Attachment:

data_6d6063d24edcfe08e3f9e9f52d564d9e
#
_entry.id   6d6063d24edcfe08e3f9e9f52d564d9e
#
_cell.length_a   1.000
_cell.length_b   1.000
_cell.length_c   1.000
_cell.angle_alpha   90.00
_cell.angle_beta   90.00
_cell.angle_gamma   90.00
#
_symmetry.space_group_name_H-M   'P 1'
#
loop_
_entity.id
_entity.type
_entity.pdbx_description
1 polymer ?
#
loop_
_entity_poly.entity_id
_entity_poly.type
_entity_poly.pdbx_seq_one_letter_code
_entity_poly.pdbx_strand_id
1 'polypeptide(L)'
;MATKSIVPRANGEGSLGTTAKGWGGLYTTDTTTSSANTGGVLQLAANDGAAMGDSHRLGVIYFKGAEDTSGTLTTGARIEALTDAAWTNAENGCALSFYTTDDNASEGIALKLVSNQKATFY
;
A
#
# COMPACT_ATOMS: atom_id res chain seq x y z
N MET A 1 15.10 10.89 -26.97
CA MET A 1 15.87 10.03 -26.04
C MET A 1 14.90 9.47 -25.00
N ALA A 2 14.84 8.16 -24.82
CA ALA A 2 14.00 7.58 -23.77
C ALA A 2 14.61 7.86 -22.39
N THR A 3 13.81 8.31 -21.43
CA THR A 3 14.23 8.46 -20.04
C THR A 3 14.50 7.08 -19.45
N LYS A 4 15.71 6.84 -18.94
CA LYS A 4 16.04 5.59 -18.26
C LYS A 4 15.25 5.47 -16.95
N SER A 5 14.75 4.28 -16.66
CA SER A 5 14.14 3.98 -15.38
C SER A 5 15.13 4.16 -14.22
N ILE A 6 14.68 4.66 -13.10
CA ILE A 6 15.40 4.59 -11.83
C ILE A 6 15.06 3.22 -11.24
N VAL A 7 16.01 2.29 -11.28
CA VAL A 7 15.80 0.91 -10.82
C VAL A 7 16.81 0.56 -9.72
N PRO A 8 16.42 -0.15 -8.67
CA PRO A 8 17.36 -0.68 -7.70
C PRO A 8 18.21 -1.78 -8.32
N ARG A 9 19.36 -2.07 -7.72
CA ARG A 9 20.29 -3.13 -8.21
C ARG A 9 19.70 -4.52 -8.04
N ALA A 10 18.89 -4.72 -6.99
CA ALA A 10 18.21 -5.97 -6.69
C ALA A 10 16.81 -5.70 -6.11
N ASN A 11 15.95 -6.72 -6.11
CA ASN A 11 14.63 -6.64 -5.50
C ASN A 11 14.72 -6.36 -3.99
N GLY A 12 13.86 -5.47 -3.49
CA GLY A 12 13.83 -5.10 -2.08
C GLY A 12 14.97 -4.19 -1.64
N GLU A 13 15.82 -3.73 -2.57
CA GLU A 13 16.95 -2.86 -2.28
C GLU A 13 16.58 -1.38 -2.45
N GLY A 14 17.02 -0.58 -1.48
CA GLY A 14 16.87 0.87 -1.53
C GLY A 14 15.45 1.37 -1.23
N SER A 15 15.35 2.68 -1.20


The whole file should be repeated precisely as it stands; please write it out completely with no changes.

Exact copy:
data_6d6063d24edcfe08e3f9e9f52d564d9e
#
_entry.id   6d6063d24edcfe08e3f9e9f52d564d9e
#
_cell.length_a   1.000
_cell.length_b   1.000
_cell.length_c   1.000
_cell.angle_alpha   90.00
_cell.angle_beta   90.00
_cell.angle_gamma   90.00
#
_symmetry.space_group_name_H-M   'P 1'
#
loop_
_entity.id
_entity.type
_entity.pdbx_description
1 polymer ?
#
loop_
_entity_poly.entity_id
_entity_poly.type
_entity_poly.pdbx_seq_one_letter_code
_entity_poly.pdbx_strand_id
1 'polypeptide(L)'
;MATKSIVPRANGEGSLGTTAKGWGGLYTTDTTTSSANTGGVLQLAANDGAAMGDSHRLGVIYFKGAEDTSGTLTTGARIEALTDAAWTNAENGCALSFYTTDDNASEGIALKLVSNQKATFY
;
A
#
# COMPACT_ATOMS: atom_id res chain seq x y z
N MET A 1 15.10 10.89 -26.97
CA MET A 1 15.87 10.03 -26.04
C MET A 1 14.90 9.47 -25.00
N ALA A 2 14.84 8.16 -24.82
CA ALA A 2 14.00 7.58 -23.77
C ALA A 2 14.61 7.86 -22.39
N THR A 3 13.81 8.31 -21.43
CA THR A 3 14.23 8.46 -20.04
C THR A 3 14.50 7.08 -19.45
N LYS A 4 15.71 6.84 -18.94
CA LYS A 4 16.04 5.59 -18.26
C LYS A 4 15.25 5.47 -16.95
N SER A 5 14.75 4.28 -16.66
CA SER A 5 14.14 3.98 -15.38
C SER A 5 15.13 4.16 -14.22
N ILE A 6 14.68 4.66 -13.10
CA ILE A 6 15.40 4.59 -11.83
C ILE A 6 15.06 3.22 -11.24
N VAL A 7 16.01 2.29 -11.28
CA VAL A 7 15.80 0.91 -10.82
C VAL A 7 16.81 0.56 -9.72
N PRO A 8 16.42 -0.15 -8.67
CA PRO A 8 17.36 -0.68 -7.70
C PRO A 8 18.21 -1.78 -8.32
N ARG A 9 19.36 -2.07 -7.72
CA ARG A 9 20.29 -3.13 -8.21
C ARG A 9 19.70 -4.52 -8.04
N ALA A 10 18.89 -4.72 -6.99
CA ALA A 10 18.21 -5.97 -6.69
C ALA A 10 16.81 -5.70 -6.11
N ASN A 11 15.95 -6.72 -6.11
CA ASN A 11 14.63 -6.64 -5.50
C ASN A 11 14.72 -6.36 -3.99
N GLY A 12 13.86 -5.47 -3.49
CA GLY A 12 13.83 -5.10 -2.08
C GLY A 12 14.97 -4.19 -1.64
N GLU A 13 15.82 -3.73 -2.57
CA GLU A 13 16.95 -2.86 -2.28
C GLU A 13 16.58 -1.38 -2.45
N GLY A 14 17.02 -0.58 -1.48
CA GLY A 14 16.87 0.87 -1.53
C GLY A 14 15.45 1.37 -1.23
N SER A 15 15.35 2.68 -1.20